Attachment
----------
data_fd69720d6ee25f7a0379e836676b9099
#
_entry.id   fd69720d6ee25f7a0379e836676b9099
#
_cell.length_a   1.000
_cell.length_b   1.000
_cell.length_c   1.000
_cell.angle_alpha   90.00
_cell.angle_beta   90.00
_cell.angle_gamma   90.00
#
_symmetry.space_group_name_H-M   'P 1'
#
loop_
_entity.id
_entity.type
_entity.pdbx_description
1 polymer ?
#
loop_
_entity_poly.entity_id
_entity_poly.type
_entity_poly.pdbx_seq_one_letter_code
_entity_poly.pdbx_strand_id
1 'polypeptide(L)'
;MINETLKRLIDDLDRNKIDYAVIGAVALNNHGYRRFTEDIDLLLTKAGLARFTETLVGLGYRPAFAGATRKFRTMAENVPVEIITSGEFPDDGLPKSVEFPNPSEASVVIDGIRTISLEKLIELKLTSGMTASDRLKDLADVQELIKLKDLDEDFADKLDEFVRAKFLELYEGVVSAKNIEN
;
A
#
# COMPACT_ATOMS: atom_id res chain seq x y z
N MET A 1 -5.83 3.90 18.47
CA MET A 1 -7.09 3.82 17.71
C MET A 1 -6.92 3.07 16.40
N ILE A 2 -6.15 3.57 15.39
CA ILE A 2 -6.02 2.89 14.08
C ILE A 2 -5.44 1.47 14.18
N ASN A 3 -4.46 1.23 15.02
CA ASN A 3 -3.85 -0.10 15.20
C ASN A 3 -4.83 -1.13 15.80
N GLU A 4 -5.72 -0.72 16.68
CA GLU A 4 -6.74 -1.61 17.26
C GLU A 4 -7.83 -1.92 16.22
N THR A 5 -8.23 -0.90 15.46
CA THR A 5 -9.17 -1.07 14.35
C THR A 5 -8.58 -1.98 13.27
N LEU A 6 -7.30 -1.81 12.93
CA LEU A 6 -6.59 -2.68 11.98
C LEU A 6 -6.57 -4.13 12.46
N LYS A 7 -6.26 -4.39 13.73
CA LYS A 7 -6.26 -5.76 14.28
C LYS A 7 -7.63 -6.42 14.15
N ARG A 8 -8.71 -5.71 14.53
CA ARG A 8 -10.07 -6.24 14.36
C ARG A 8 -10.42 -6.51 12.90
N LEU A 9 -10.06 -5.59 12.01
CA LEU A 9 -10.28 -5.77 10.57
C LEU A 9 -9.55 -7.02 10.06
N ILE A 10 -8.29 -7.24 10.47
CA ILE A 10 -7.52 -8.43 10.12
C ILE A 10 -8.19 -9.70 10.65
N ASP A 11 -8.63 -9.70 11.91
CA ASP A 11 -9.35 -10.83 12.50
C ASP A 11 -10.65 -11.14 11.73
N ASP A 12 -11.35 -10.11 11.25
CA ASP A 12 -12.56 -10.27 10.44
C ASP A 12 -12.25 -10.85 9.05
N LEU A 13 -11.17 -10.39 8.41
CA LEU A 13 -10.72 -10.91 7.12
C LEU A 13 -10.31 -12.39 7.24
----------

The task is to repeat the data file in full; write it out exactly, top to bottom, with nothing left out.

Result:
data_fd69720d6ee25f7a0379e836676b9099
#
_entry.id   fd69720d6ee25f7a0379e836676b9099
#
_cell.length_a   1.000
_cell.length_b   1.000
_cell.length_c   1.000
_cell.angle_alpha   90.00
_cell.angle_beta   90.00
_cell.angle_gamma   90.00
#
_symmetry.space_group_name_H-M   'P 1'
#
loop_
_entity.id
_entity.type
_entity.pdbx_description
1 polymer ?
#
loop_
_entity_poly.entity_id
_entity_poly.type
_entity_poly.pdbx_seq_one_letter_code
_entity_poly.pdbx_strand_id
1 'polypeptide(L)'
;MINETLKRLIDDLDRNKIDYAVIGAVALNNHGYRRFTEDIDLLLTKAGLARFTETLVGLGYRPAFAGATRKFRTMAENVPVEIITSGEFPDDGLPKSVEFPNPSEASVVIDGIRTISLEKLIELKLTSGMTASDRLKDLADVQELIKLKDLDEDFADKLDEFVRAKFLELYEGVVSAKNIEN
;
A
#
# COMPACT_ATOMS: atom_id res chain seq x y z
N MET A 1 -5.83 3.90 18.47
CA MET A 1 -7.09 3.82 17.71
C MET A 1 -6.92 3.07 16.40
N ILE A 2 -6.15 3.57 15.39
CA ILE A 2 -6.02 2.89 14.08
C ILE A 2 -5.44 1.47 14.18
N ASN A 3 -4.46 1.23 15.02
CA ASN A 3 -3.85 -0.10 15.20
C ASN A 3 -4.83 -1.13 15.80
N GLU A 4 -5.72 -0.72 16.68
CA GLU A 4 -6.74 -1.61 17.26
C GLU A 4 -7.83 -1.92 16.22
N THR A 5 -8.23 -0.90 15.46
CA THR A 5 -9.17 -1.07 14.35
C THR A 5 -8.58 -1.98 13.27
N LEU A 6 -7.30 -1.81 12.93
CA LEU A 6 -6.59 -2.68 11.98
C LEU A 6 -6.57 -4.13 12.46
N LYS A 7 -6.26 -4.39 13.73
CA LYS A 7 -6.26 -5.76 14.28
C LYS A 7 -7.63 -6.42 14.15
N ARG A 8 -8.71 -5.71 14.53
CA ARG A 8 -10.07 -6.24 14.36
C ARG A 8 -10.42 -6.51 12.90
N LEU A 9 -10.06 -5.59 12.01
CA LEU A 9 -10.28 -5.77 10.57
C LEU A 9 -9.55 -7.02 10.06
N ILE A 10 -8.29 -7.24 10.47
CA ILE A 10 -7.52 -8.43 10.12
C ILE A 10 -8.19 -9.70 10.65
N ASP A 11 -8.63 -9.70 11.91
CA ASP A 11 -9.35 -10.83 12.50
C ASP A 11 -10.65 -11.14 11.73
N ASP A 12 -11.35 -10.11 11.25
CA ASP A 12 -12.56 -10.27 10.44
C ASP A 12 -12.25 -10.85 9.05
N LEU A 13 -11.17 -10.39 8.41
CA LEU A 13 -10.72 -10.91 7.12
C LEU A 13 -10.31 -12.39 7.24